The ample power inside will blast through everything from the latest 3D games to creative software, and CAD viewers through to 4K video editors like iMovie. Despite only sporting one 12MP camera around the back, thanks to smart software, the iPhone SE can still grab Portrait Mode photos, and with availability in three colours - black, white and Product Red, its classic design is matched with classic finishes.
When it comes to storage, with a starting capacity of 64GB, be sure to pick up the right iPhone for your needs - 128GB should be enough for most. Other than that disclaimer, the iPhone SE is a guaranteed win for anyone who doesn’t want to stump up for an iPhone 11 or 11 Pro.
The Google Pixel 5 isn’t a phone that blows you away with fancy multiple lenses. It keeps things simple with a 12.2MP main camera and a 16MP ultra-wide one, with no dedicated zoom lens.
Power-wise, things are middling too, with a Snapdragon 765G processor, and 8GB of RAM. On paper, then, the Pixel 5 isn’t up there with the most powerful, feature-packed phone in the word, but its price fairly reflects that.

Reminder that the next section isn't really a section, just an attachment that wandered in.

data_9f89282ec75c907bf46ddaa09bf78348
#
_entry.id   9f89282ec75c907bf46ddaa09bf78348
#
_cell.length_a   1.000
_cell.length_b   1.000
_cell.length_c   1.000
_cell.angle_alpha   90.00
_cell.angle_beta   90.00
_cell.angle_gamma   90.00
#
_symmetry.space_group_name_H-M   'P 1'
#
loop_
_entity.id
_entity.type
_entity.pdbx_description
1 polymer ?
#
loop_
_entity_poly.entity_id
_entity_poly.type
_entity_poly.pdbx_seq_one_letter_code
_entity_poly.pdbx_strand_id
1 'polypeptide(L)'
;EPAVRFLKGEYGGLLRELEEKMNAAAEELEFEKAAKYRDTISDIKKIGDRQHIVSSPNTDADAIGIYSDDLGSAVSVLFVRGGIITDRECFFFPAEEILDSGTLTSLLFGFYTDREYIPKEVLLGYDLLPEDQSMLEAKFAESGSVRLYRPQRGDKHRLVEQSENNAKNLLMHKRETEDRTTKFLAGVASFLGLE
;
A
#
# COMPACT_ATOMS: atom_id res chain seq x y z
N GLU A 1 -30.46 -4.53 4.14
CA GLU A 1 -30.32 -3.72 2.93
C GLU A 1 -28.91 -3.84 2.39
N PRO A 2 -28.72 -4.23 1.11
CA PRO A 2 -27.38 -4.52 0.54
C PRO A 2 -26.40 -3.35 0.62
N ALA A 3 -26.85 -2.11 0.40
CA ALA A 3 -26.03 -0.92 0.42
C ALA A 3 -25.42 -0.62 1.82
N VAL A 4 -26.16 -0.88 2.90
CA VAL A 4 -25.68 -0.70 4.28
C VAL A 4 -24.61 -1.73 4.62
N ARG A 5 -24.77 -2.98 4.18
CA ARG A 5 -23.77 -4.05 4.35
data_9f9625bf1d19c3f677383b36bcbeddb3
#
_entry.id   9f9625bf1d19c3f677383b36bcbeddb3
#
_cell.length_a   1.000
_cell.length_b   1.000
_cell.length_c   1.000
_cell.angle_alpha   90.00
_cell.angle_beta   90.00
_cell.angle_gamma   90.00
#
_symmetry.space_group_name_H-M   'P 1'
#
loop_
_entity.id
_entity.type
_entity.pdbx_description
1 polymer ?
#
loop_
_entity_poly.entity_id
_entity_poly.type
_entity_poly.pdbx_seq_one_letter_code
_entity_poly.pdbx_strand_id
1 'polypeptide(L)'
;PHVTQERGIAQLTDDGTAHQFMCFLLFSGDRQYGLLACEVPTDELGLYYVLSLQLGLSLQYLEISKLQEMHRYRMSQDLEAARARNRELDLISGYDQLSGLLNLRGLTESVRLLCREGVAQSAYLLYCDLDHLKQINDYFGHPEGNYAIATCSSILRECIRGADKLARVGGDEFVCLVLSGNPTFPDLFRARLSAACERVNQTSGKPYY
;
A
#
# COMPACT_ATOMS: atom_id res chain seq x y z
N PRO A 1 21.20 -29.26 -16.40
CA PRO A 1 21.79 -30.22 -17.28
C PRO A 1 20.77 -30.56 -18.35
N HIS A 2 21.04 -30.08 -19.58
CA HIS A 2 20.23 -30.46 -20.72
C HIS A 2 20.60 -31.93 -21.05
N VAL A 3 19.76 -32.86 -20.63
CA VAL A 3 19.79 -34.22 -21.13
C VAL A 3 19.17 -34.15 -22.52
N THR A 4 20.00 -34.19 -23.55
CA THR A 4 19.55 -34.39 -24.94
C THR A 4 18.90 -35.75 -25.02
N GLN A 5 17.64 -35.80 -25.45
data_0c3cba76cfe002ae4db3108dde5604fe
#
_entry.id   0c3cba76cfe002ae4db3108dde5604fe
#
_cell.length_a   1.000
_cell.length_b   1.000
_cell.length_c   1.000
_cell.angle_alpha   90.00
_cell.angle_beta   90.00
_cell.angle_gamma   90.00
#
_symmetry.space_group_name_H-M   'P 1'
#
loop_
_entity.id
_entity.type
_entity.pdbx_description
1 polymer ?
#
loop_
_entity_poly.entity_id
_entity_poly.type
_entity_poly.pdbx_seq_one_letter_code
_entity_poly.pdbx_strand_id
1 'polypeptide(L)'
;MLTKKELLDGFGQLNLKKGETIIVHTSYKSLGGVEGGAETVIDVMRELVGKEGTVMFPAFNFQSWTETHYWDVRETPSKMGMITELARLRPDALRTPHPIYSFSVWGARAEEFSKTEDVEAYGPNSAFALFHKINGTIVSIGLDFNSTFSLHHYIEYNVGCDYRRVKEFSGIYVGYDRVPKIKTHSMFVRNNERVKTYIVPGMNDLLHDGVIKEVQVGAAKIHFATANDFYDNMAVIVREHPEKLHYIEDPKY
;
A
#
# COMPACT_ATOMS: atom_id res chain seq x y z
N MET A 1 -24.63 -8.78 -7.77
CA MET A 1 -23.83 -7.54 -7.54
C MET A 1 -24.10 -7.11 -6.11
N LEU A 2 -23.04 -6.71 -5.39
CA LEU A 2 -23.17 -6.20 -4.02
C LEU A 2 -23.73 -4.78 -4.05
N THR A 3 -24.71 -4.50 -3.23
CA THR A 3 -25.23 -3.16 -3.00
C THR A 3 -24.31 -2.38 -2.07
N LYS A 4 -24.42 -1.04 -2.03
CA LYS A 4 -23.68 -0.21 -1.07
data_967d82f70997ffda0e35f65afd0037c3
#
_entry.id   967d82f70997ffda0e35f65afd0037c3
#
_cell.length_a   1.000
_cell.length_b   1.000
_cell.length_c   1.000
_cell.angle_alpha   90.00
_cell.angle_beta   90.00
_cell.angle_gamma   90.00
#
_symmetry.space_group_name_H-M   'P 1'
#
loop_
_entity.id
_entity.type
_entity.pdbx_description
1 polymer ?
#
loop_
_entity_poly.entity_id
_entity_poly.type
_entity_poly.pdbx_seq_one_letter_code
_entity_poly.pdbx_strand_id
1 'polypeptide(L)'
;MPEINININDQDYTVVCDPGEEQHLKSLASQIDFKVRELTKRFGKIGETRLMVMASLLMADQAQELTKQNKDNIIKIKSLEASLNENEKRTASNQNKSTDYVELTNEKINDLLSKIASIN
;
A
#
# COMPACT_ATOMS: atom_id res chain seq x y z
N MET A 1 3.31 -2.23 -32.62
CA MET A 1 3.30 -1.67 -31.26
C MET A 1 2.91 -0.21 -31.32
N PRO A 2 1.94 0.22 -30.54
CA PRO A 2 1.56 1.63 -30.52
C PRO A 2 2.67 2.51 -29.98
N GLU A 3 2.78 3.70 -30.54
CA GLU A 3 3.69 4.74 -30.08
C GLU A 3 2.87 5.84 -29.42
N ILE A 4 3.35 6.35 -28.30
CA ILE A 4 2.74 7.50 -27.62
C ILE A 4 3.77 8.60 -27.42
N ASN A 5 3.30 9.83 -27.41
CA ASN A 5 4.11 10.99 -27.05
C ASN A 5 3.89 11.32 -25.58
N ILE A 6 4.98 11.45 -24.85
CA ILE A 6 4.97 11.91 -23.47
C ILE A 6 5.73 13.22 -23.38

What it does do, is offer a pure up to date Android experience in a smart minimal package, with solid well-lit camera performance and powerful image editing tools for tweaking on the move, with a battery that will comfortably last you through the day.
If you want to keep up with the latest Android features for the next few years and aren’t fussed about night or zoom photography, this could very well be the best handset for you.
A 6.3-inch smartphone for around the £200/$200-mark should ring alarm bells – it must be terribly slow to use, have awful cameras or at least be downright ugly, right? Wrong, actually, and the Honor Play is proof. Notionally intended for gamers, that massive Full HD+ display and HiSilicon Kirin 970 chipset mean that it comes close to matching some of the world's best smartphones in those areas. The 16Mp dual lens main camera is well up to the job for Instagram-friendly shots (although low light photography does start to become a struggle), while its svelte dimensions and full-metal unibody cover mean the Honor Play has the look and feel of a flagship phone, too. All this makes it easily our top recommendation if you're looking for a cheap smartphone.